The European Journal of Public Health 10/2014; 24(Suppl. 2).
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    ABSTRACT: Concerns about increased suicide risk among immigrants to European countries have been raised. We review the scientific literature on differences in suicide among immigrants compared with the majority populations in Europe's major immigration countries.
    The European Journal of Public Health 08/2014;
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    ABSTRACT: Childhood overweight and obesity have increased in recent decades, reaching alarming proportions. Children with a migrant background seem to be particularly at risk of developing overweight and obesity. This article provides an overview of the prevalence of overweight or obesity among North African (NA) children living in their own countries or as immigrants in Europe. The aim is to show the effect of the migration process on this trend and to discuss its possible contributing factors. Publications were identified by a systematic search of PubMed and the existing literature. Original longitudinal or cross-sectional studies on the prevalence of childhood and adolescent overweight and obesity and of physical activity among ethnic groups from North Africa compared with the native population were reviewed. The results confirmed that children of NA origin in Europe have higher levels of overweight and obesity than the native ones, especially girls. However, this trend can also be detected in urban areas of NA countries. Important factors contributing to the increase of overweight and obesity among children and adolescents are discussed, in particular the westernization of eating habits, the level of physical activity and body image perception. The review shows that factors linked to acculturation in the host society and others maintained from the country of origin come into play in determining childhood overweight and obesity among NA immigrants in Europe. The importance of health promotion targeting the groups most at risk of childhood overweight and obesity, i.e. aspects of a healthy diet and the benefits of physical activity, is underlined.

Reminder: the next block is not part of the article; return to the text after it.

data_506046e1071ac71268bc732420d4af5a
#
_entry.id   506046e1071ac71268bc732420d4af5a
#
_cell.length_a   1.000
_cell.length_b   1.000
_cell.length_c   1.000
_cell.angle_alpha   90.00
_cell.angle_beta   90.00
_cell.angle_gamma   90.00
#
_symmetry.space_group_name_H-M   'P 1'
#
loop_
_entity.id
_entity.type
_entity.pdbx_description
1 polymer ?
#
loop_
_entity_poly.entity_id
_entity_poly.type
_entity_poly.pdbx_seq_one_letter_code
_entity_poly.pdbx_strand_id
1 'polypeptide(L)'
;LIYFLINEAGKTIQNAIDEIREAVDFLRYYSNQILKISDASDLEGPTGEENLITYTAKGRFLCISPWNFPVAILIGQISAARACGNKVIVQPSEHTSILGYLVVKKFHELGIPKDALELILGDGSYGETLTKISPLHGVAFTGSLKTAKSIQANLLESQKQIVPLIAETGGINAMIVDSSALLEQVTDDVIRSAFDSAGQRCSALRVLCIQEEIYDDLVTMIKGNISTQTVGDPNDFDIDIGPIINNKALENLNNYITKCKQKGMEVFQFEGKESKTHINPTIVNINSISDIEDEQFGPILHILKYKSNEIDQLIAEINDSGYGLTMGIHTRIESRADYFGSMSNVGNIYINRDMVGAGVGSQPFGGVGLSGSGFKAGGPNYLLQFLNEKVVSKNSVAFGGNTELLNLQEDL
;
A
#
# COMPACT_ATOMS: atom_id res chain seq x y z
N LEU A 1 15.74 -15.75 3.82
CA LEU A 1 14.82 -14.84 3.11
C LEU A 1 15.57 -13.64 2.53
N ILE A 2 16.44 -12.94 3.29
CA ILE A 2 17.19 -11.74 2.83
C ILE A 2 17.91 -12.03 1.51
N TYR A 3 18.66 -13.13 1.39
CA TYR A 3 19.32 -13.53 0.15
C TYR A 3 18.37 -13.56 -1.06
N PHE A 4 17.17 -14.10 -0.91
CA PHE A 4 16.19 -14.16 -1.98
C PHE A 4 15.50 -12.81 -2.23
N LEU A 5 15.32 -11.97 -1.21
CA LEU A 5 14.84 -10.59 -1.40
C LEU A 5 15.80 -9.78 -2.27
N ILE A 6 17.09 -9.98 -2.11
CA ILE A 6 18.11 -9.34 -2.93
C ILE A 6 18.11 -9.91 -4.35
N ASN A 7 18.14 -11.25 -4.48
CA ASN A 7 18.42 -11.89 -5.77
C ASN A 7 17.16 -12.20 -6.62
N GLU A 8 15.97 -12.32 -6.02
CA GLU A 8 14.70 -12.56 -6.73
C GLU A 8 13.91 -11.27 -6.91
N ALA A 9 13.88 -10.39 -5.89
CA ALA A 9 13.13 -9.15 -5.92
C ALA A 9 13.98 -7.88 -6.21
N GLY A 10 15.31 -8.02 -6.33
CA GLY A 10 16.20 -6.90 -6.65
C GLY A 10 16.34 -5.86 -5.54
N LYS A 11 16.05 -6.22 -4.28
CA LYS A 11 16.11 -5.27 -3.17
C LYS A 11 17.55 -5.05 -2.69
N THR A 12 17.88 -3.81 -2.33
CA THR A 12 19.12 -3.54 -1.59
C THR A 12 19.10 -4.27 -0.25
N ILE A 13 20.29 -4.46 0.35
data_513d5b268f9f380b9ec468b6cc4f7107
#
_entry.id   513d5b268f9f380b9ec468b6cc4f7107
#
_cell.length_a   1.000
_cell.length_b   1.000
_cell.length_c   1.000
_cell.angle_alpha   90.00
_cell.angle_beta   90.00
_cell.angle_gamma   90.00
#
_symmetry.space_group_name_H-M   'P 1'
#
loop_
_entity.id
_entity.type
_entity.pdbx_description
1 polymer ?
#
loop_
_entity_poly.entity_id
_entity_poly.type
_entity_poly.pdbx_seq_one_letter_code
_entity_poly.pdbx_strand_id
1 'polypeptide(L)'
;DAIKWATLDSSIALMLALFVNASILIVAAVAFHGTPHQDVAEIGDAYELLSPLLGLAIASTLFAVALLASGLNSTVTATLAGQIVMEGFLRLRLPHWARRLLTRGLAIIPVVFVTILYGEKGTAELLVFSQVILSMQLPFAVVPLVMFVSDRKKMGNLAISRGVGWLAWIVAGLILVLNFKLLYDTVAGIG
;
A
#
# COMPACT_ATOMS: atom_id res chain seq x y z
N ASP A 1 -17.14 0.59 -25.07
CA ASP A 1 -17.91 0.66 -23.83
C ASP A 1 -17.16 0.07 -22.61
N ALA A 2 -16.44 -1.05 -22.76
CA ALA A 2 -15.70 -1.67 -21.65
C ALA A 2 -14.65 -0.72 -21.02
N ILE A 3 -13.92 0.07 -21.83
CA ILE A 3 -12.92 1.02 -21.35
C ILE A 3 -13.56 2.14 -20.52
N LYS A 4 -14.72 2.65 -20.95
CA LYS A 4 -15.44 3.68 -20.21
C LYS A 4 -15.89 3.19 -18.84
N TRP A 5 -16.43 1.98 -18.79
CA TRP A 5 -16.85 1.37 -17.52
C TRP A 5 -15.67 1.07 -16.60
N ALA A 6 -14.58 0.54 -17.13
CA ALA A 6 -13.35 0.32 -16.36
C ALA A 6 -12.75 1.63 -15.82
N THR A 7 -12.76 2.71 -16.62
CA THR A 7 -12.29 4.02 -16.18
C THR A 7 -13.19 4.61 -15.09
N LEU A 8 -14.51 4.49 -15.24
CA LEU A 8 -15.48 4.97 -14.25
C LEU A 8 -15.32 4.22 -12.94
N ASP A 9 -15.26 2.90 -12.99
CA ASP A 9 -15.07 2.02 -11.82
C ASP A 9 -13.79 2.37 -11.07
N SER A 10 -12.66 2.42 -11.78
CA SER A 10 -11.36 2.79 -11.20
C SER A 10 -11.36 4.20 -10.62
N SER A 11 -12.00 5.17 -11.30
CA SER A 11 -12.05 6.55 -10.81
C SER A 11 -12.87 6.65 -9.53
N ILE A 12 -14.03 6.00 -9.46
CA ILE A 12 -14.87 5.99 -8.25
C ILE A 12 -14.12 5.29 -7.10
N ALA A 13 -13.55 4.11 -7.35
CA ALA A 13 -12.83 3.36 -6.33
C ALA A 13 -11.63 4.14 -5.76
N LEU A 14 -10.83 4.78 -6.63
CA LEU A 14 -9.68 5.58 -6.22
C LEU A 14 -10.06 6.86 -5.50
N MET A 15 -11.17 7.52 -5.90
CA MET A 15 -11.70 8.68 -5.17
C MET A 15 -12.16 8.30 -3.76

The European Journal of Public Health 08/2014; 24(suppl 1):40-46.
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    ABSTRACT: The increasing population diversity in Europe demands clarification of possible ethnic influences on the growth and health of immigrant children and their psychosocial adaptation to the host countries. This article assesses recent data on immigrant children in Europe in comparison to European natives by means of a systematic review of the literature on growth patterns and data on children's health and adaptation. There were wide variations across countries in growth patterns and development of immigrant children and natives, with different trends in Central and Northern Europe with respect to Southern Europe. In general, age at menarche was lower in immigrant girls, while male pubertal progression seemed faster in immigrants than in European natives, even when puberty began after. Owing to the significant differences in anthropometric traits (mainly stature and weight), new reference growth curves for immigrant children were constructed for the largest minority groups in Central Europe. Possible negative effects on growth, health and psychosocial adaptation were pointed out for immigrant children living in low income, disadvantaged communities with a high prevalence of poor lifestyle habits. In conclusion, this review provides a framework for the health and growth of immigrant children in Europe in comparison to native-born children: the differences among European countries in growth and development of migrants and non-migrants are closely related to the clear anthropological differences among the ethnic groups due to genetic influences. Higher morbidity and mortality was frequently associated with the minority status of these children and their low socio-economic status. The observed ethnic differences in health reveal the need for adequate health care in all groups. Therefore, we provide suggestions for the development of health care strategies in Europe.
    The European Journal of Public Health 08/2014; 24(suppl 1):16-25.
  • The European Journal of Public Health 04/2014;
  • The European Journal of Public Health 04/2014;